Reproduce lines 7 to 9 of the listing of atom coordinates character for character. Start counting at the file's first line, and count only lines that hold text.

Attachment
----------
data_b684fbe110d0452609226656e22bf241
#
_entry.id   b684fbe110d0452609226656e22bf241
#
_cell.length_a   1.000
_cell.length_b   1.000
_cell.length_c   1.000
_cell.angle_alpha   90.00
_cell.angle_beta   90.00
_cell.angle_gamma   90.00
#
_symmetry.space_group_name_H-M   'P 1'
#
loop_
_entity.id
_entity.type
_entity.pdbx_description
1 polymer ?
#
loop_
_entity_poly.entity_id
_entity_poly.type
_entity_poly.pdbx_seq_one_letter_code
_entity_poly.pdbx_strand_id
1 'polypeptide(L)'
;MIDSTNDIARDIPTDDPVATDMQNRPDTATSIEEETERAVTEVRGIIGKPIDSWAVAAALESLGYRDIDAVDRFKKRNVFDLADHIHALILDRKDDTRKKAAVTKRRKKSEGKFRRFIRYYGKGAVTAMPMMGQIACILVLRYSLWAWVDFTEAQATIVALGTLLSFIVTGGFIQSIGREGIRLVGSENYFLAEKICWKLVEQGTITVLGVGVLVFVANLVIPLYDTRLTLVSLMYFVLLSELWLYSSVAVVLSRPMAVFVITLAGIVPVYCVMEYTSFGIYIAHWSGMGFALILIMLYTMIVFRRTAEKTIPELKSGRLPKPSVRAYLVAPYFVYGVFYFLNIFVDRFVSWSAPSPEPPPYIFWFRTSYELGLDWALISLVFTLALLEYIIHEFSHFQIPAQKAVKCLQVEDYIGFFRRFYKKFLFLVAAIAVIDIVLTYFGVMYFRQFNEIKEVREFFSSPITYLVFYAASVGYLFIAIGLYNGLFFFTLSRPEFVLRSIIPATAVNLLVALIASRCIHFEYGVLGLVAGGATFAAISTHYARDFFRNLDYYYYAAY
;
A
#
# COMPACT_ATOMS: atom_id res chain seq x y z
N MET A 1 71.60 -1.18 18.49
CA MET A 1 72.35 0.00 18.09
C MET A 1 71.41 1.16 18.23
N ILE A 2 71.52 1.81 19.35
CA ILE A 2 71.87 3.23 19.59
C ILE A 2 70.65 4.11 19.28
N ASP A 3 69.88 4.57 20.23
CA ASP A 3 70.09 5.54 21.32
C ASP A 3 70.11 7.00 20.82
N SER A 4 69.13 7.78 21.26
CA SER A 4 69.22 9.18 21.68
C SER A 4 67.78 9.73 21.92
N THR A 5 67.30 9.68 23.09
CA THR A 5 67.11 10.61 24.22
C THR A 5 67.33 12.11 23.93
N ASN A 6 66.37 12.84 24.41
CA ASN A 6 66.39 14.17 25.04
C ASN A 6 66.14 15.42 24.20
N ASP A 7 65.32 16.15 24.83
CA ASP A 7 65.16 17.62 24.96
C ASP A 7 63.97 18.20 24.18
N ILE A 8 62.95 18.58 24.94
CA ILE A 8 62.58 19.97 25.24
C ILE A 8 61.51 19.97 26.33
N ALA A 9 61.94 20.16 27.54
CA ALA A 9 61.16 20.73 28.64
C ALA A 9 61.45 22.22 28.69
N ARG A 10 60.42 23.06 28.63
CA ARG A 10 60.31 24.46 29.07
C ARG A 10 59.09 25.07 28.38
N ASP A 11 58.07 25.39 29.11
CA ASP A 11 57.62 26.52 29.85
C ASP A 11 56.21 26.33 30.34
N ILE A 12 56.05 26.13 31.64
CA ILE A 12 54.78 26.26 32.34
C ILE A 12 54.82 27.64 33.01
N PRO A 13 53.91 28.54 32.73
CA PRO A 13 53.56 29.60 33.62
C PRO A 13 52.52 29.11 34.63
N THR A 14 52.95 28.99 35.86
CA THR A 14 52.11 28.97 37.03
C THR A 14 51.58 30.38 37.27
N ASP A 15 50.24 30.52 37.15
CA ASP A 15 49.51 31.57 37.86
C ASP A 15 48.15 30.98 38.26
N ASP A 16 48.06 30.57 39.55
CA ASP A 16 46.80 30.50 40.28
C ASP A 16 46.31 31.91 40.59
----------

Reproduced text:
_cell.length_c   1.000
_cell.angle_alpha   90.00
_cell.angle_beta   90.00